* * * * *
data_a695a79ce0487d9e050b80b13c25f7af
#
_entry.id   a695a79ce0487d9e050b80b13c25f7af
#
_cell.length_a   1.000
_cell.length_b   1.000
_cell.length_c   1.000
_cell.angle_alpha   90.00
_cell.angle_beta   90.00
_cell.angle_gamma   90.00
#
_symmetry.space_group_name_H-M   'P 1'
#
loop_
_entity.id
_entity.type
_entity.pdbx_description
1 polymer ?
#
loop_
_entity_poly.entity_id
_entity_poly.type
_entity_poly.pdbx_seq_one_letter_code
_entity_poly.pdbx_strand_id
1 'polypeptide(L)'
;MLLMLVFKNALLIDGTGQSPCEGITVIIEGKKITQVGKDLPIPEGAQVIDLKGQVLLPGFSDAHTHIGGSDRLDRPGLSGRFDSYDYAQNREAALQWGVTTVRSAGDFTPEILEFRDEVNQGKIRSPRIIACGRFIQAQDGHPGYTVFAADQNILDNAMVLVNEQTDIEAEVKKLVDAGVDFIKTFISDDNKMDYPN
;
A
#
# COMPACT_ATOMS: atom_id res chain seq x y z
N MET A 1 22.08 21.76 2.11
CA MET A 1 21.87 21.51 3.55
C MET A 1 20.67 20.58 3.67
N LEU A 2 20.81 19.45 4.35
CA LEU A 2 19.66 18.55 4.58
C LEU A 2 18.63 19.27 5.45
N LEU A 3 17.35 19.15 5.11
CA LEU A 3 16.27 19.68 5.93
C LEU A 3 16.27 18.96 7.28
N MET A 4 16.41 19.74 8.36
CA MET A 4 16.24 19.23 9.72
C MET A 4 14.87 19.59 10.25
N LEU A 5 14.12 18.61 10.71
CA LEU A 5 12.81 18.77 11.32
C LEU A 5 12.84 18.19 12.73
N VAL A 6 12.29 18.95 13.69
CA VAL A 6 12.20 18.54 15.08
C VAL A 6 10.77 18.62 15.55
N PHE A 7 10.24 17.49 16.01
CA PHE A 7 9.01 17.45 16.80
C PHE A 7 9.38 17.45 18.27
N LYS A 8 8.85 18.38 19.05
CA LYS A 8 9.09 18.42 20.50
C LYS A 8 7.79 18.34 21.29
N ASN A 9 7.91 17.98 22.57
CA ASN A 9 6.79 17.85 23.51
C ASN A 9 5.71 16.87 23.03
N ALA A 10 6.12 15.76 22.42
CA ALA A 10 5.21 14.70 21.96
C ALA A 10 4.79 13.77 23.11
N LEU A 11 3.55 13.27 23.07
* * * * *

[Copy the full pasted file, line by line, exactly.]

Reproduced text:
data_a695a79ce0487d9e050b80b13c25f7af
#
_entry.id   a695a79ce0487d9e050b80b13c25f7af
#
_cell.length_a   1.000
_cell.length_b   1.000
_cell.length_c   1.000
_cell.angle_alpha   90.00
_cell.angle_beta   90.00
_cell.angle_gamma   90.00
#
_symmetry.space_group_name_H-M   'P 1'
#
loop_
_entity.id
_entity.type
_entity.pdbx_description
1 polymer ?
#
loop_
_entity_poly.entity_id
_entity_poly.type
_entity_poly.pdbx_seq_one_letter_code
_entity_poly.pdbx_strand_id
1 'polypeptide(L)'
;MLLMLVFKNALLIDGTGQSPCEGITVIIEGKKITQVGKDLPIPEGAQVIDLKGQVLLPGFSDAHTHIGGSDRLDRPGLSGRFDSYDYAQNREAALQWGVTTVRSAGDFTPEILEFRDEVNQGKIRSPRIIACGRFIQAQDGHPGYTVFAADQNILDNAMVLVNEQTDIEAEVKKLVDAGVDFIKTFISDDNKMDYPN
;
A
#
# COMPACT_ATOMS: atom_id res chain seq x y z
N MET A 1 22.08 21.76 2.11
CA MET A 1 21.87 21.51 3.55
C MET A 1 20.67 20.58 3.67
N LEU A 2 20.81 19.45 4.35
CA LEU A 2 19.66 18.55 4.58
C LEU A 2 18.63 19.27 5.45
N LEU A 3 17.35 19.15 5.11
CA LEU A 3 16.27 19.68 5.93
C LEU A 3 16.27 18.96 7.28
N MET A 4 16.41 19.74 8.36
CA MET A 4 16.24 19.23 9.72
C MET A 4 14.87 19.59 10.25
N LEU A 5 14.12 18.61 10.71
CA LEU A 5 12.81 18.77 11.32
C LEU A 5 12.84 18.19 12.73
N VAL A 6 12.29 18.95 13.69
CA VAL A 6 12.20 18.54 15.08
C VAL A 6 10.77 18.62 15.55
N PHE A 7 10.24 17.49 16.01
CA PHE A 7 9.01 17.45 16.80
C PHE A 7 9.38 17.45 18.27
N LYS A 8 8.85 18.38 19.05
CA LYS A 8 9.09 18.42 20.50
C LYS A 8 7.79 18.34 21.29
N ASN A 9 7.91 17.98 22.57
CA ASN A 9 6.79 17.85 23.51
C ASN A 9 5.71 16.87 23.03
N ALA A 10 6.12 15.76 22.42
CA ALA A 10 5.21 14.70 21.96
C ALA A 10 4.79 13.77 23.11
N LEU A 11 3.55 13.27 23.07